With time, white gold may turn yellow; again seek help from your jeweller.
In normal wear gold gets scratched. Rub steadily with a Silver (or Jewellery) Polishing Cloth, and its appearance will be somewhat improved. However you will not be able to achieve the brilliant polish of a new item. If you want the item restored to that condition, take it to your jeweller.
Silver does tarnish under normal conditions, so first we must
remove this tarnish. A few pieces are deliberately
"Antiqued" by blackening some parts; clearly removing
this darkening would ruin the effect, so these pieces should
simply be rubbed with a Silver Polishing Cloth to restore the
But for normal brightly polished silver, Silver dip is the easiest way to remove tarnish. If possible leave the item to soak for just a few minutes. If the stones shouldn't be immersed in Silver Dip or the piece is too large to fit in the jar, just rub the Dip on to the piece using your brush; it takes a bit longer but the results are just as good. When the tarnish has been removed, carefully rinse off all the Silver Dip. As mentioned before, do not use this product if the silver has a matt finish.
Finally rub the piece with a Silver Polishing Cloth, and you will restore its sheen. As with gold, you'll never get quite the same results as when the piece was new. If you so desire, your jeweller can renew the item; however many consider the patina which develops on hand-polished silver to be very pleasing. It's normally unwise to get antique silver polished.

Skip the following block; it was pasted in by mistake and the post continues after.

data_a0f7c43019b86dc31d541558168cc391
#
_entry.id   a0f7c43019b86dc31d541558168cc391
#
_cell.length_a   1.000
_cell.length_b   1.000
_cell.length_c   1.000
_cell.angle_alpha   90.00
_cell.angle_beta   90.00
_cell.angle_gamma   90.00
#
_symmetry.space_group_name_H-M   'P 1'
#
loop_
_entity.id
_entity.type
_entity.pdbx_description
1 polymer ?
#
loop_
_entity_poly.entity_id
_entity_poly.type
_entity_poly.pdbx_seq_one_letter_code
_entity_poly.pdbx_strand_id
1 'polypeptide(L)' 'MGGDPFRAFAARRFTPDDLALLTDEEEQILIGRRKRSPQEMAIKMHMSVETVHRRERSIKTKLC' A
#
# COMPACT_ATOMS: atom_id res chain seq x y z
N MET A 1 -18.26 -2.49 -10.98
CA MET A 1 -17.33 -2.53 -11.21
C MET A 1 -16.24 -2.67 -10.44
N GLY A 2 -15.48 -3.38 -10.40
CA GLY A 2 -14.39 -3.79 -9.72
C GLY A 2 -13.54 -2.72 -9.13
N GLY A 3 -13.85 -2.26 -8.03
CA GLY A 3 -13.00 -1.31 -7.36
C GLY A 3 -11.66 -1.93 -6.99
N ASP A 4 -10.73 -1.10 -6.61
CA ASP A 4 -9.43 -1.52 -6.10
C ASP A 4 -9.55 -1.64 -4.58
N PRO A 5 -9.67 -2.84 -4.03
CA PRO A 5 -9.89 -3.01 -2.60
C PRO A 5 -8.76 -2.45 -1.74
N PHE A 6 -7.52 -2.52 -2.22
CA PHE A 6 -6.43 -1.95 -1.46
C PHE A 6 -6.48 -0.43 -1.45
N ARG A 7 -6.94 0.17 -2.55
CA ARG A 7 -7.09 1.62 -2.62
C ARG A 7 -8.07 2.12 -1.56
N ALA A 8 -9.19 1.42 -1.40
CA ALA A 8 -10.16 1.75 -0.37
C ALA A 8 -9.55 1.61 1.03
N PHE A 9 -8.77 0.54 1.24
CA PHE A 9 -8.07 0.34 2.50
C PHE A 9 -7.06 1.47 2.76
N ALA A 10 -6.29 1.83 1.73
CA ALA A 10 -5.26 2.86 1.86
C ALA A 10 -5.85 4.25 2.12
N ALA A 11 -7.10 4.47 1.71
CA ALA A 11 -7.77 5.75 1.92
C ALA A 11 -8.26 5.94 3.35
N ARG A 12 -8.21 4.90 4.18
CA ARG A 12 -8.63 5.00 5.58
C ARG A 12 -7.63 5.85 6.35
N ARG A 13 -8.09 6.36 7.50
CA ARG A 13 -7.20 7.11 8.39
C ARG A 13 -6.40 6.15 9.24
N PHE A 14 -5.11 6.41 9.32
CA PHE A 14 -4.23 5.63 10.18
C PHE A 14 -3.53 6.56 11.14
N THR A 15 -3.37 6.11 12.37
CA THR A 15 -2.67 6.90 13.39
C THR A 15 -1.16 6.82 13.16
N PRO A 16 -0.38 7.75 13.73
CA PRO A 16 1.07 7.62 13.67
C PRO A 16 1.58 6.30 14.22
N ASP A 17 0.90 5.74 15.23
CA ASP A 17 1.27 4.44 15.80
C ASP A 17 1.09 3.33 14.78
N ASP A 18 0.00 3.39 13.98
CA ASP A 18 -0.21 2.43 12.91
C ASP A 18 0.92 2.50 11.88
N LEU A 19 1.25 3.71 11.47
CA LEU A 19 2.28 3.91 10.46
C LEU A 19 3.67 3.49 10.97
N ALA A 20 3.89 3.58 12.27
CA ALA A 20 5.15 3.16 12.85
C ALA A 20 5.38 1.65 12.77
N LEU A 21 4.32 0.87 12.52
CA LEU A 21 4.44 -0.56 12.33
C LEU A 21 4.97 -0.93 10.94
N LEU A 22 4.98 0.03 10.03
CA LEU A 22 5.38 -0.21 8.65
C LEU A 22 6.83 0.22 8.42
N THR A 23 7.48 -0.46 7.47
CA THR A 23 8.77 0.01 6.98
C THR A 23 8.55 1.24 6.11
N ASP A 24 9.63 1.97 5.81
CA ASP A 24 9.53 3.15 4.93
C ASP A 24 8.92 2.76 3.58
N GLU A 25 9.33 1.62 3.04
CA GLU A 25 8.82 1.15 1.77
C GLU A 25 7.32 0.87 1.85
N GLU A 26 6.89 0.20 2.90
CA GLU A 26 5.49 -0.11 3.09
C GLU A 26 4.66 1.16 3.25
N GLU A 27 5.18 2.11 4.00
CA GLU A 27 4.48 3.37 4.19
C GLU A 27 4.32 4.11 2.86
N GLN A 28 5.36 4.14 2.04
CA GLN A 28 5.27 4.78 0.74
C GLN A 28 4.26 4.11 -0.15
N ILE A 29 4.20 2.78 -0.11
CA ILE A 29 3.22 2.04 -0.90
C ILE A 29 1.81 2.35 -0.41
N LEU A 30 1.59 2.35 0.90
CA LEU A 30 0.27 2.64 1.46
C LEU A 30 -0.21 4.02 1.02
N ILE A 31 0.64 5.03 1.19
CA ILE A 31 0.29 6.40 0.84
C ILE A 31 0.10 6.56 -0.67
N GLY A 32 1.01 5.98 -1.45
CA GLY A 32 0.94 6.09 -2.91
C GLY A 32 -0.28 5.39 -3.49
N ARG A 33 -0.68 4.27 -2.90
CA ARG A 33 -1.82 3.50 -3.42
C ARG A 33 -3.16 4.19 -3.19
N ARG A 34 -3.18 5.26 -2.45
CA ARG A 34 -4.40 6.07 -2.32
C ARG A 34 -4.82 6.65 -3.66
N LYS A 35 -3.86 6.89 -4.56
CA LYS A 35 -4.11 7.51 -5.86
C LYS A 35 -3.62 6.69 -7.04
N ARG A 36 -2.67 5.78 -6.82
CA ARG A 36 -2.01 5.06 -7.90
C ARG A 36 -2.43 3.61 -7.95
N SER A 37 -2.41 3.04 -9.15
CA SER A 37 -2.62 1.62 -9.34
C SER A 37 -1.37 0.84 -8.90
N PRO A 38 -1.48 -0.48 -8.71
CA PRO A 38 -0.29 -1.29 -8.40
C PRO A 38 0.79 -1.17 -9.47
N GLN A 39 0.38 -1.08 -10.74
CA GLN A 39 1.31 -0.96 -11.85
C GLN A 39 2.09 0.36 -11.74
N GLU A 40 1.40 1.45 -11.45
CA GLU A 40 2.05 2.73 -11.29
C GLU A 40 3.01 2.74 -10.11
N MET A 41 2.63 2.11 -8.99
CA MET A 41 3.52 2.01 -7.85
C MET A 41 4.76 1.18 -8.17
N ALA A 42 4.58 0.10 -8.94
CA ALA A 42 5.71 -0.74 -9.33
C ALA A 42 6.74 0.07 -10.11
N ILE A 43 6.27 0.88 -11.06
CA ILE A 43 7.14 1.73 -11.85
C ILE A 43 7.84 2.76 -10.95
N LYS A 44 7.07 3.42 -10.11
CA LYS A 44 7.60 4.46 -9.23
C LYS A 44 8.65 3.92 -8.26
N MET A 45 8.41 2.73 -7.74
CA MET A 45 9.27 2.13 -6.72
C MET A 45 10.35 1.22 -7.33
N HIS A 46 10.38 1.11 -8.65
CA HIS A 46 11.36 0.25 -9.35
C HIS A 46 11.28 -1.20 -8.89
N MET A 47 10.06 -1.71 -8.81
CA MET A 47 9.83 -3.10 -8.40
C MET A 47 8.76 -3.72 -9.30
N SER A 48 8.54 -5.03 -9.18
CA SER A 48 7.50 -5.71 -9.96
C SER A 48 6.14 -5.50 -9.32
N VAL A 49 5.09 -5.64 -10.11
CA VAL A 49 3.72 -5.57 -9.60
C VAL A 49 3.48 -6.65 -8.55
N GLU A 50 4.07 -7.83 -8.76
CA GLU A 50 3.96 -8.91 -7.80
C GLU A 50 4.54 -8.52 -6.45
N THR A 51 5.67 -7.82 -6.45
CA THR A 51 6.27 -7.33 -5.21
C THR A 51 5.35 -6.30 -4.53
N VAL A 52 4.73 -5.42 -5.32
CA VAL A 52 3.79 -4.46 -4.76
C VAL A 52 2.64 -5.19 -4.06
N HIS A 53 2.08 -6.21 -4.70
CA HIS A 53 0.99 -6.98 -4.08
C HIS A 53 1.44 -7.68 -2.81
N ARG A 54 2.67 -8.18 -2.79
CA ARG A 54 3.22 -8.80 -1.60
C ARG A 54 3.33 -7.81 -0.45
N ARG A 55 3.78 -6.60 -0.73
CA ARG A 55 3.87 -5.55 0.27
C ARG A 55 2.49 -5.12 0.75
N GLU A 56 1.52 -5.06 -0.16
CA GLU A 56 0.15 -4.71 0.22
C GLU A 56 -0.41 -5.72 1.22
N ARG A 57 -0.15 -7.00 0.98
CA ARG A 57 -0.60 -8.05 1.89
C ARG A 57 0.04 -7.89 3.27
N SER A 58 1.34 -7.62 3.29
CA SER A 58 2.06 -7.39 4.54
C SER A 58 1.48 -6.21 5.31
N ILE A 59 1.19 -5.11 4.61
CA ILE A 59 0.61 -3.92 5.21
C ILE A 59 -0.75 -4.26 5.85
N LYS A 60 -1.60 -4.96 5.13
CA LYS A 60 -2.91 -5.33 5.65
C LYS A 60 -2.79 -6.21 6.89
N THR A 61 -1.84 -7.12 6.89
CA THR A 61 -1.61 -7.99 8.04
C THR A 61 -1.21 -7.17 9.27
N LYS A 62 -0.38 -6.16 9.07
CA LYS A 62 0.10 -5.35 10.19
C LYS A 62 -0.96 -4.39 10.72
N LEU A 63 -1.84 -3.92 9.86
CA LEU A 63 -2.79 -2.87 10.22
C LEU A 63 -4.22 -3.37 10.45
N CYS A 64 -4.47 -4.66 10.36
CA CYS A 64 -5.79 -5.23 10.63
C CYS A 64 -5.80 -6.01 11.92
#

Check carefully, these warnings could save your money!
The list is not comprehensive - if your jewellery contains other
gems, research elsewhere, or get the item cleaned
Be alert for coated gemstones - see the warnings about cleaning them further down this column. Remote sellers often fail to make clear their products include coated stones. If the gem colours are unusual or they have unusual names (like 'Mystic') they may well be coated. If you have any doubts follow the supplier's advice on cleaning carefully, or seek help from a competent jeweller.
Turquoise, don't soak in anything. It
is porous. In addition grease will discolour turquoise -
this includes grease from your skin, or from the
washing-up. Most modern material is impregnated with resin,
which makes it less porous. But err on the safe side.
Marcasites, an iron compound, so they rust in water. The cement which secures them deteriorates with age. Clean the piece gently with a brush, avoiding contact with the stones as much as possible. Eventually some stones will be lost, so take the item to a jeweller and get the stones replaced.
Rubies, fracture filled with lead glass, ideally seek the supplier's advice. If not available, proceed with caution as the stones are easily damaged. Brushing with luke-warm water should be safe, possibly with a drip of detergent if the stone is greasy. If really dirty, it may be better to risk soaking than repeated brushing. Do not expect these treated stones to last as long as real rubies.
PVD (Physical Vapour Deposition) - Coated Gemstones: Do not attempt to polish the jewellery, that includes using a polishing cloth. Soak in warm water, and clean the stones with a very soft brush. Finally dry on a paper towel.
Iridescent stones will be spoilt if the back is not thoroughly clean; make sure there is no grease on the back, and if the setting makes drying difficult give a final rinse in de-ionised water; deposits in tap water will mar the effect.
© Martin Rees, Jewellers, 61 Chester St, Wrexham. UK. LL13 8BA